Anyone who has watched the Discovery Channel knows that animal habitats are often polluted with human litter. We love claiming to be green, but troubling new evidence suggests that millennials aren’t recycling any more than other generations. So what exactly is causing the apparent disparity between what we say and what we do?
Americans are but a mere five percent of the world’s population, but we produce 27 percent of global garbage. Who can we blame for this bonanza of garbage? Well, we know for a fact that Millennials are complicit.
Though young people are more likely to support companies that go green, millennials themselves do the exact opposite. According to the Association for Convenience and Fuel Retaining, 41 percent of millennials admitted to tossing trash outside of car windows, 39 percent admitted to wasting food and a shocking 1 in 4 said they don’t recycle at all.
We’re even bad at the simple stuff like recycling paper and aluminum cans. According to Earth 911, millennials notably lag behind other age groups and don’t engage in “simple green activities.”
A Walking Contradiction
Puzzlingly, millennials report being more concerned about the environment than is evidenced by their actions. The vast majority of us (perhaps not all) are very concerned about climate and the impact it will have on our children.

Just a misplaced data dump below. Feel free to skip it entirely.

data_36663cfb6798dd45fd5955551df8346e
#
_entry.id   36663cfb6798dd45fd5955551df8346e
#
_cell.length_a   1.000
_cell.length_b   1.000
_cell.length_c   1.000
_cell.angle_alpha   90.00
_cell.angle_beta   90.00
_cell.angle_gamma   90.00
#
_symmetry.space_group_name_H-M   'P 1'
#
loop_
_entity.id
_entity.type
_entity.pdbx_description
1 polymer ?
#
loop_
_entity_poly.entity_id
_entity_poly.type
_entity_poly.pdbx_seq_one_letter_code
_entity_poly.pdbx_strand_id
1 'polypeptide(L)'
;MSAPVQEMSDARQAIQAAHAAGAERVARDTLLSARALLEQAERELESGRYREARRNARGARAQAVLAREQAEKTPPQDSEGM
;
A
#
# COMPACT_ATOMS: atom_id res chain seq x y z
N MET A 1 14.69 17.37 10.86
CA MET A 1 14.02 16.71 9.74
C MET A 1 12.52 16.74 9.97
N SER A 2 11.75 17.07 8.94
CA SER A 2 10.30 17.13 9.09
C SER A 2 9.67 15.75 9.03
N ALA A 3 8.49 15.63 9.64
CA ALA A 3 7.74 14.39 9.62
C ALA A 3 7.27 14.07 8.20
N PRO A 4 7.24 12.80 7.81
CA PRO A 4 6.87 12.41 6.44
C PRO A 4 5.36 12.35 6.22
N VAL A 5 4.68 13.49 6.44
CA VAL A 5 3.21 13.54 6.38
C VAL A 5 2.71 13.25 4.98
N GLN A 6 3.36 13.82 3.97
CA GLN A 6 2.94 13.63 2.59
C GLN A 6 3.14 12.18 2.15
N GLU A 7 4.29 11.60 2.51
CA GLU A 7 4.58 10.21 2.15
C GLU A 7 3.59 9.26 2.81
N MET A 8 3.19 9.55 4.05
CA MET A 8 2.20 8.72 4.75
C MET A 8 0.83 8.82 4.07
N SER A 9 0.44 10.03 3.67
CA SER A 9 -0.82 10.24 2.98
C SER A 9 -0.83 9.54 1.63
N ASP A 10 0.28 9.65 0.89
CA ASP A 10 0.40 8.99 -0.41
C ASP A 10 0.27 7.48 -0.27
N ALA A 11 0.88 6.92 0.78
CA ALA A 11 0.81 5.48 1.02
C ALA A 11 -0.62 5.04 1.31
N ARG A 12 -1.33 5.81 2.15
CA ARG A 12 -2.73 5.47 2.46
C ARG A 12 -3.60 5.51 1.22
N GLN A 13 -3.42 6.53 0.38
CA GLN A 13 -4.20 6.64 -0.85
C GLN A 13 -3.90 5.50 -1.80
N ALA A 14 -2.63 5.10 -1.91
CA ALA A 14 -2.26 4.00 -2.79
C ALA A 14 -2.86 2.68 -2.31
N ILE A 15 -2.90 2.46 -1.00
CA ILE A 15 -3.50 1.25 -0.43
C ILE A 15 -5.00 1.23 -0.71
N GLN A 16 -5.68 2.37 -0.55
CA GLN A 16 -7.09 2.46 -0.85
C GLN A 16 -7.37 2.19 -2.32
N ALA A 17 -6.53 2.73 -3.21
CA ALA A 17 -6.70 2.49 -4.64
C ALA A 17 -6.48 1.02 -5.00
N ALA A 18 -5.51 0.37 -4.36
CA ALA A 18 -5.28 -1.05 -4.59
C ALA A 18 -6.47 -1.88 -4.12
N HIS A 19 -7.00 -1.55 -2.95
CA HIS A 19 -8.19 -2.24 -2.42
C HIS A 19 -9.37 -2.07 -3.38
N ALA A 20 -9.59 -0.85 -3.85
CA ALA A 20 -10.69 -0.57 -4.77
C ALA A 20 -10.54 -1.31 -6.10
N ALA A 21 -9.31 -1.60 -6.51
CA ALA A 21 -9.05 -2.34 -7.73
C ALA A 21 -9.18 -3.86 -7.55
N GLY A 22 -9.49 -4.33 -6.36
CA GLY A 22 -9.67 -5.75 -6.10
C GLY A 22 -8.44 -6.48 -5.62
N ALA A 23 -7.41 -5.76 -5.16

Millennials are less likely to recycle but are still more likely to buy from companies that “go green” and leave a positive global footprint. Millennials are also more likely to go to schools that support environmental initiatives and choose employers that do the same. It is a curiosity that the Shelton Group, which conducted the study, calls “reverse crowdsourcing.” Why are millennials more inclined to say they support green initiatives, instead of actually practicing their stated green initiatives? The jury is still out on that question.
It seems as if millennials want to see change but don’t want to be part of the solution. In other words, millennials are not becoming the change that they want to see in their lives, at least when it comes to environmental issues. The apparent disconnect between what millennials want to happen, versus what they are actually doing, sets a dismal prospect for the environment for generations in the future.
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